Many, many years ago the standard meeting with an estate planning attorney would go something like this…
- Tell Me About Your Children?
- How Do You Want Your Assets Distributed to Your Children After Death?
- Who Do You Want to Serve as Executor?
- Tell Me About Your Assets? I Want to Make Sure That Your Estate Does Not Pay Any Taxes?
- If You Become Incapacitated or Incompetent, Who Do You Want Making Your Financial and Healthcare Decisions?
- Do You Want to be Kept Alive on Live Support at the End of Your Life?
That was pretty much it.
However, every discussion about estate planning should go much deeper than that and should always include legacy planning. When I speak with clients, many times they want to focus on saving taxes or saving from probate fees. However, with the recent Tax Cuts and Jobs Act and the exemption rising to $11.2 million, the need to plan for the avoidance of estate taxes is simply no longer a concern for many families.
Although, legacy planning should be a concern for every family.
I am a strong believer that in order to be good stewards and good parents, we should all be concerned with legacy planning. We should be planning for something more important than ourselves. We should be planning to leave a true legacy that will benefit not only our children and grandchildren, but many generations to come.
When it comes to leaving a legacy, it is not just important what assets you leave behind, but how you leave those assets behind. For instance, will the assets you leave behind be structured in the most tax efficient manner for your children so that they are not paying any unnecessary income taxes? Will the assets that you leave behind be subject to loss due to your children’s divorcing spouses, creditors, lawsuits, or other predators? Are you leaving a final statement of instructions, or even a video, that details all the values that were the most important to you during your lifetime that you wanted to make sure is passed on to your children and grandchildren?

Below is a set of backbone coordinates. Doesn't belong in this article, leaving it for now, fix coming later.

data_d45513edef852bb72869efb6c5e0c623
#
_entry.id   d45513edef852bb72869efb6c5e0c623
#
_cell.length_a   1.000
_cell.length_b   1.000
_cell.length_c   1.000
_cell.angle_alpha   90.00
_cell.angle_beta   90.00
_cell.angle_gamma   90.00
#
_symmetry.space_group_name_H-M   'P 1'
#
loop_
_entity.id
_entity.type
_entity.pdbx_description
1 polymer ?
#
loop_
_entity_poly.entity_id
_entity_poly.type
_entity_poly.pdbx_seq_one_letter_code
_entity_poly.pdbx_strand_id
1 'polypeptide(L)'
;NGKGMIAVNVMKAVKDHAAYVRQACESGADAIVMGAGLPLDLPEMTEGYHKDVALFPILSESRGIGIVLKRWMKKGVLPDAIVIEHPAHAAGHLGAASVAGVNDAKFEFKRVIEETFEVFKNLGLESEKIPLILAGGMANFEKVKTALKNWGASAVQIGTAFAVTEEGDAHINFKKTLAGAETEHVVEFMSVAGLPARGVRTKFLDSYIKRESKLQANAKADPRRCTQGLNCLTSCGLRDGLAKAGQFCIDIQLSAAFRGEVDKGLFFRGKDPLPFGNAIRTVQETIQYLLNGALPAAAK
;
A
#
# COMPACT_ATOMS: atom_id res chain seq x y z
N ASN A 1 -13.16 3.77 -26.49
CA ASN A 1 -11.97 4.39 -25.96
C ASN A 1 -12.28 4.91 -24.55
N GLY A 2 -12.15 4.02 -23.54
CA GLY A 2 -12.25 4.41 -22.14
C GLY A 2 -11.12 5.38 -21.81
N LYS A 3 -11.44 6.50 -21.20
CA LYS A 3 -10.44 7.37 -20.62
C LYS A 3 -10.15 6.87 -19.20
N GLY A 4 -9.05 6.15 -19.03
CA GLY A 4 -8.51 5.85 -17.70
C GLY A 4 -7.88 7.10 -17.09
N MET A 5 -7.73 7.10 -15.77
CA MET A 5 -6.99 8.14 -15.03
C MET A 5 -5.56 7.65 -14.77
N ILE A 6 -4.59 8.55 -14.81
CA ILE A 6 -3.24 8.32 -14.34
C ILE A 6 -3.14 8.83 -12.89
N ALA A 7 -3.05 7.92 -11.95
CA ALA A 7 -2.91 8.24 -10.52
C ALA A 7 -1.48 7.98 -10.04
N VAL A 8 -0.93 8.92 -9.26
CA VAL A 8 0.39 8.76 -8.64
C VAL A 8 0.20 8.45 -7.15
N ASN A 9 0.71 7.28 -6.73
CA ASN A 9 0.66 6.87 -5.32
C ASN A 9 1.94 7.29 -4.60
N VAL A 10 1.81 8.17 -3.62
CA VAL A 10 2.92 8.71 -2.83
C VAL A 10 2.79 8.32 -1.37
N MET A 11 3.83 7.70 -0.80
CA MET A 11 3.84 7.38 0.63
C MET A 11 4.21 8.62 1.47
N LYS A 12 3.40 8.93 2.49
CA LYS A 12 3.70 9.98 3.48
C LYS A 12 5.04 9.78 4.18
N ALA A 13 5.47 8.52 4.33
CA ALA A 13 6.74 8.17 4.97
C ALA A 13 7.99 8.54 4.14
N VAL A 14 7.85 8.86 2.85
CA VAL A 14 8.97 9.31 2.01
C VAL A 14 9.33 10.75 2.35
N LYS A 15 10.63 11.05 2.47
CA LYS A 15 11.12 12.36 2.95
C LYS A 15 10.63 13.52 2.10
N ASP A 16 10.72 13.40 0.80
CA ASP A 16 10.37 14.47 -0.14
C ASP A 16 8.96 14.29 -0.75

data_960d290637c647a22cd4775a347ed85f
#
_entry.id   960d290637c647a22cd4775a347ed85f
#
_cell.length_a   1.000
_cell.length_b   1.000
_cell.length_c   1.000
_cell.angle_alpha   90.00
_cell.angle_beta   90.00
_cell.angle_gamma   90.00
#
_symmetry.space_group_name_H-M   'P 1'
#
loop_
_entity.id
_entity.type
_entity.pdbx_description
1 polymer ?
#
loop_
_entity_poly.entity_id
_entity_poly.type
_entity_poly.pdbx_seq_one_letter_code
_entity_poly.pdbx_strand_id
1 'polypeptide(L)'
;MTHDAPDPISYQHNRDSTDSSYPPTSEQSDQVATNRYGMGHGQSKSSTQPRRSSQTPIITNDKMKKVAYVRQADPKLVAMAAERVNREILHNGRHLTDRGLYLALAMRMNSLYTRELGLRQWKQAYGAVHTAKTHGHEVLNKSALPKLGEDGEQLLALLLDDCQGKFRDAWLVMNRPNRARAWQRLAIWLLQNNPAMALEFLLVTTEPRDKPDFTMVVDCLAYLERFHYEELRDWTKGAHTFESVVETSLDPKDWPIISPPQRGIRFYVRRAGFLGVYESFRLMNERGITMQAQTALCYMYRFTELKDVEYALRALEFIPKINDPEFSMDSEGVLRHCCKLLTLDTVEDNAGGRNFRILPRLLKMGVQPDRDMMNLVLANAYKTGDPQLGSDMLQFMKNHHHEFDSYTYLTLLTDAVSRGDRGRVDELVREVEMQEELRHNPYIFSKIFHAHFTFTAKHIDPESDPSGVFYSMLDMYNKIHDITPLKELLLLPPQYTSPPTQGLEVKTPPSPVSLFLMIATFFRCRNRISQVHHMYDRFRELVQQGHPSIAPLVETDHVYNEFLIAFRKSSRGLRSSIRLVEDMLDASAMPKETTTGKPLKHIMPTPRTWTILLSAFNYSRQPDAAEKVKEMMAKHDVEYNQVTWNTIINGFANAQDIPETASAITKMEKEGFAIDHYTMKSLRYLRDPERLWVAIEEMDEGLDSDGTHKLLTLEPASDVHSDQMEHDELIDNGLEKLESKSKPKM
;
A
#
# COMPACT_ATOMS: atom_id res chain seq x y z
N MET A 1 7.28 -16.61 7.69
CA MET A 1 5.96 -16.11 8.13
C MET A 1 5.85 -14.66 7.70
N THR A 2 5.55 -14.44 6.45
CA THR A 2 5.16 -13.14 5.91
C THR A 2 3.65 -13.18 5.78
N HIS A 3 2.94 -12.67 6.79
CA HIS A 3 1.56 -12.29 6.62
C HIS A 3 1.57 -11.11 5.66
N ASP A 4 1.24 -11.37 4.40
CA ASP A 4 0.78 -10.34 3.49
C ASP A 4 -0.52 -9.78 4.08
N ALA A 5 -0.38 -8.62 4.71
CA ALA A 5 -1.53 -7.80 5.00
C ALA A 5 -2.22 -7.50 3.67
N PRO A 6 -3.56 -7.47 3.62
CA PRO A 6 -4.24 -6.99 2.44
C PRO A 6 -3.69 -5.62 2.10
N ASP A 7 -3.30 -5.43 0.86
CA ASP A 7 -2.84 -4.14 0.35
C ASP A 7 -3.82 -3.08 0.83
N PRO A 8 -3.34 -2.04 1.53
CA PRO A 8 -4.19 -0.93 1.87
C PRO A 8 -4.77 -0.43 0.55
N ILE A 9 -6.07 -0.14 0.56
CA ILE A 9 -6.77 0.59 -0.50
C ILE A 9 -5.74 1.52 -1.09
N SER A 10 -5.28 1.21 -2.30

When it comes to leaving a lasting and true legacy, these are the items that we assist clients with every single day. We help clients structure their assets so that the wealth they leave behind continues to benefit their children, grandchildren, and for generations to come.
If you are thinking about estate planning for the first time, or if it has been several years since you written your will and believe it is now time to engage in true legacy planning, contact your Nashville, Tennessee estate planning attorney, Dan Perry, for an initial planning session at (615) 472-2482.